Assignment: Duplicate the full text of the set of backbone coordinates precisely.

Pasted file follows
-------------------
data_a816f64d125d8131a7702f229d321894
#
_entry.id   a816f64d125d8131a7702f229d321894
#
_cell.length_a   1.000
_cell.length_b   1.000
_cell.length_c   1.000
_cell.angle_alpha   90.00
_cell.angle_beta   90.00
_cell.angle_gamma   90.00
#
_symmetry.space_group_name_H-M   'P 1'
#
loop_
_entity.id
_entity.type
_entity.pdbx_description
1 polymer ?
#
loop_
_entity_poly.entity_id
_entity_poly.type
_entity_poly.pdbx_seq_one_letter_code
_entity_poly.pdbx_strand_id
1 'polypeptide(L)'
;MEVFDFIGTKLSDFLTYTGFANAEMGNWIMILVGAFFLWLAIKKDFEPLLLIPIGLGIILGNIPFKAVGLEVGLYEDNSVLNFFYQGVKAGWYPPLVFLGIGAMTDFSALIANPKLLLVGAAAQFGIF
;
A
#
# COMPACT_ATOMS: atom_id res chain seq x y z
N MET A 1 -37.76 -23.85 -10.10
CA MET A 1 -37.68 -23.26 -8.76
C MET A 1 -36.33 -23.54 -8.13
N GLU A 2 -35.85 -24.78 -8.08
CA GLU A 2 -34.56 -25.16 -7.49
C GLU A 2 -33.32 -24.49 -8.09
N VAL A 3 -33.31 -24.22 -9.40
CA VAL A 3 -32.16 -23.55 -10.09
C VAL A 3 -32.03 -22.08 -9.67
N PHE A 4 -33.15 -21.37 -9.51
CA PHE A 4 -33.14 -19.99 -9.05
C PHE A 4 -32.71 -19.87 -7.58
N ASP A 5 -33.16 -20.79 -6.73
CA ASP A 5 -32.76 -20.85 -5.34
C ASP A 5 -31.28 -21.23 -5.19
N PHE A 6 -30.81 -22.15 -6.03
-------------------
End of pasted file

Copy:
data_a816f64d125d8131a7702f229d321894
#
_entry.id   a816f64d125d8131a7702f229d321894
#
_cell.length_a   1.000
_cell.length_b   1.000
_cell.length_c   1.000
_cell.angle_alpha   90.00
_cell.angle_beta   90.00
_cell.angle_gamma   90.00
#
_symmetry.space_group_name_H-M   'P 1'
#
loop_
_entity.id
_entity.type
_entity.pdbx_description
1 polymer ?
#
loop_
_entity_poly.entity_id
_entity_poly.type
_entity_poly.pdbx_seq_one_letter_code
_entity_poly.pdbx_strand_id
1 'polypeptide(L)'
;MEVFDFIGTKLSDFLTYTGFANAEMGNWIMILVGAFFLWLAIKKDFEPLLLIPIGLGIILGNIPFKAVGLEVGLYEDNSVLNFFYQGVKAGWYPPLVFLGIGAMTDFSALIANPKLLLVGAAAQFGIF
;
A
#
# COMPACT_ATOMS: atom_id res chain seq x y z
N MET A 1 -37.76 -23.85 -10.10
CA MET A 1 -37.68 -23.26 -8.76
C MET A 1 -36.33 -23.54 -8.13
N GLU A 2 -35.85 -24.78 -8.08
CA GLU A 2 -34.56 -25.16 -7.49
C GLU A 2 -33.32 -24.49 -8.09
N VAL A 3 -33.31 -24.22 -9.40
CA VAL A 3 -32.16 -23.55 -10.09
C VAL A 3 -32.03 -22.08 -9.67
N PHE A 4 -33.15 -21.37 -9.51
CA PHE A 4 -33.14 -19.99 -9.05
C PHE A 4 -32.71 -19.87 -7.58
N ASP A 5 -33.16 -20.79 -6.73
CA ASP A 5 -32.76 -20.85 -5.34
C ASP A 5 -31.28 -21.23 -5.19
N PHE A 6 -30.81 -22.15 -6.03